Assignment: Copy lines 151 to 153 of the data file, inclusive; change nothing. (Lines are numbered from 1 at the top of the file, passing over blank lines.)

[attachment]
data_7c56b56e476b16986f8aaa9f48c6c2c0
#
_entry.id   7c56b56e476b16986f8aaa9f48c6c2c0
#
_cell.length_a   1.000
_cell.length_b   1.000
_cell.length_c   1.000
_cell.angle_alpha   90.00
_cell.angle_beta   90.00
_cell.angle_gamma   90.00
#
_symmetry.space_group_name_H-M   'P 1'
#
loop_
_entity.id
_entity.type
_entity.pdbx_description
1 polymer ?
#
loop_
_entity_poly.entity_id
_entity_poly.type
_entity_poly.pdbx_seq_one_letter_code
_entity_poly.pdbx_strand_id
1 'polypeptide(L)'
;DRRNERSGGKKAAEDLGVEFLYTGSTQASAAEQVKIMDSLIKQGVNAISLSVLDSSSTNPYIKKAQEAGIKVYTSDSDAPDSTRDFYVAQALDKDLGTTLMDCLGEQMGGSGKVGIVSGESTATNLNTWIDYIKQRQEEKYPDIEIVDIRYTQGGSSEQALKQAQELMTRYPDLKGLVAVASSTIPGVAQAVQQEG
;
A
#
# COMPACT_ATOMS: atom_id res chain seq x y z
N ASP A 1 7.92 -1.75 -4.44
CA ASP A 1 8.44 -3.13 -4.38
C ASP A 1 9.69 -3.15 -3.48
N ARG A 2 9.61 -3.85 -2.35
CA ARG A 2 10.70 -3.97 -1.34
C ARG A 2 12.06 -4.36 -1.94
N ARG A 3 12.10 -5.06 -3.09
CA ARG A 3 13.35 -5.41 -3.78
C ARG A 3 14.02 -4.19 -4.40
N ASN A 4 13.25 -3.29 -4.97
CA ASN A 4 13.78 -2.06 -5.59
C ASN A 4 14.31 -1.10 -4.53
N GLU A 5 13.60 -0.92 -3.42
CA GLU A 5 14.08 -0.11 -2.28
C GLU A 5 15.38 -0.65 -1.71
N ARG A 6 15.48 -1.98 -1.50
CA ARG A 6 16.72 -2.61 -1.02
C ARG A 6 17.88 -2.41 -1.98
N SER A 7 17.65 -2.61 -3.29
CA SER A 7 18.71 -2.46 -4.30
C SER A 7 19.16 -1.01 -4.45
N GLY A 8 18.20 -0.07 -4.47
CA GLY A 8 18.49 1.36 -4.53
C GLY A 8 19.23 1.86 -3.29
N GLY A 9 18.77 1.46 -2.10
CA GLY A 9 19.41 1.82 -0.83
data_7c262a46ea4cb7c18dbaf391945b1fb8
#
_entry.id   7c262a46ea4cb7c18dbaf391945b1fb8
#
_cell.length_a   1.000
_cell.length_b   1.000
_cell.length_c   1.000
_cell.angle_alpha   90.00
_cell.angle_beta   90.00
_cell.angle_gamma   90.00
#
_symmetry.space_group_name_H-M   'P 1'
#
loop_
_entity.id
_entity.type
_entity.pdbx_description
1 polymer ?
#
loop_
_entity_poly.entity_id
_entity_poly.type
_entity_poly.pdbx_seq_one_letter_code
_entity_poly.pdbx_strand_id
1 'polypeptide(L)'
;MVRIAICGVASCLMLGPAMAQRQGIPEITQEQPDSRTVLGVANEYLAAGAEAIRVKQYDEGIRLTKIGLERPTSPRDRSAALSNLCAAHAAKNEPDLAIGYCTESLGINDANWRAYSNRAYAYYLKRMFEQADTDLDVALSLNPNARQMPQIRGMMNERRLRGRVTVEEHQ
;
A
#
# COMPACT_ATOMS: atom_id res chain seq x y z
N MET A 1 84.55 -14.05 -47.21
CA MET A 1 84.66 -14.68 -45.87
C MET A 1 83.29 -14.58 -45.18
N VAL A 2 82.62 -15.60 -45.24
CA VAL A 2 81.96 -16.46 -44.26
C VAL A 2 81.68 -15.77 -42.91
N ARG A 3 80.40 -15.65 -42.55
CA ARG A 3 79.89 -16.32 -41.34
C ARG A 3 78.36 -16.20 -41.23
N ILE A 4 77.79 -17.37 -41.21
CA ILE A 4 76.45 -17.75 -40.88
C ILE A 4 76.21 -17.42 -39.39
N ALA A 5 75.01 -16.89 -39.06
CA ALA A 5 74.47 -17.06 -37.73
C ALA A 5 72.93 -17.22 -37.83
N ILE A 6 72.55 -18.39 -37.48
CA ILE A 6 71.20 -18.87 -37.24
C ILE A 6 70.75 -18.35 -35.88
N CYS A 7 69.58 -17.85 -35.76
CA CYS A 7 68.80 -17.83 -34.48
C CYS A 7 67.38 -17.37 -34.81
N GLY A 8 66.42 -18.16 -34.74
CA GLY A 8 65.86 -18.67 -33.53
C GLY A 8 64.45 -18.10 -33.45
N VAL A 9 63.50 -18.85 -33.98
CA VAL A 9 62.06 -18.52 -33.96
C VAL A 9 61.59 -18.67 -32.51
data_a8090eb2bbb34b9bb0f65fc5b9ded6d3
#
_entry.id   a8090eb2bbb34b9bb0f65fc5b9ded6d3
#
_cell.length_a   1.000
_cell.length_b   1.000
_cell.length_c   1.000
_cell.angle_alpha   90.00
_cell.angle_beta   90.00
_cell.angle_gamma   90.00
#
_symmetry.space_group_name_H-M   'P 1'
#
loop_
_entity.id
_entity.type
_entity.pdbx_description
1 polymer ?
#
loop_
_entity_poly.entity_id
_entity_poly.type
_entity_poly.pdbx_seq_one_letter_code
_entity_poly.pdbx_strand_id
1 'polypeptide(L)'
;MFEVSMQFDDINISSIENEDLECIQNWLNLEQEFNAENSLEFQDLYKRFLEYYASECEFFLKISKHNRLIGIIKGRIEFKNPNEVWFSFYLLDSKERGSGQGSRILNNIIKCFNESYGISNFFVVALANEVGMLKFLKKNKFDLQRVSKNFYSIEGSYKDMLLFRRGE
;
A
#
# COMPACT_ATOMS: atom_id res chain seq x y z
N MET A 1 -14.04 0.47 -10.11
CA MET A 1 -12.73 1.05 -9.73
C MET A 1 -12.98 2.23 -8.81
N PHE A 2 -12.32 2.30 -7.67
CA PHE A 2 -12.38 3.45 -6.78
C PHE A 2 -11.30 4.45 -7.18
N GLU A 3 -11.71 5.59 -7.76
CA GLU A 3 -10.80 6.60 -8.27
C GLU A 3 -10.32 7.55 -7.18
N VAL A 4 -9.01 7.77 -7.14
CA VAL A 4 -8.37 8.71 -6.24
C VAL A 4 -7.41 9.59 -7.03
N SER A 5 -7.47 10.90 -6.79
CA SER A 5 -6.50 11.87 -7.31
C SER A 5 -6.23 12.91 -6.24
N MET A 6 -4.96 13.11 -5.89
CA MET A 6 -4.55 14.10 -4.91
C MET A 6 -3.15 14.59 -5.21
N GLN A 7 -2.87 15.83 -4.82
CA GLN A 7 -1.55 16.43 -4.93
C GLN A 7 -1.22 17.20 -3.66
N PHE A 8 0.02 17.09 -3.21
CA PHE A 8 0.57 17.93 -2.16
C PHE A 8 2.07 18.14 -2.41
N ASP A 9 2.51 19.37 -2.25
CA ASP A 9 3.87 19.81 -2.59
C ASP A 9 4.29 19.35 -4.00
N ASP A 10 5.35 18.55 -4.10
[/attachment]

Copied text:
CA GLU A 3 -10.80 6.60 -8.27
C GLU A 3 -10.32 7.55 -7.18
N VAL A 4 -9.01 7.77 -7.14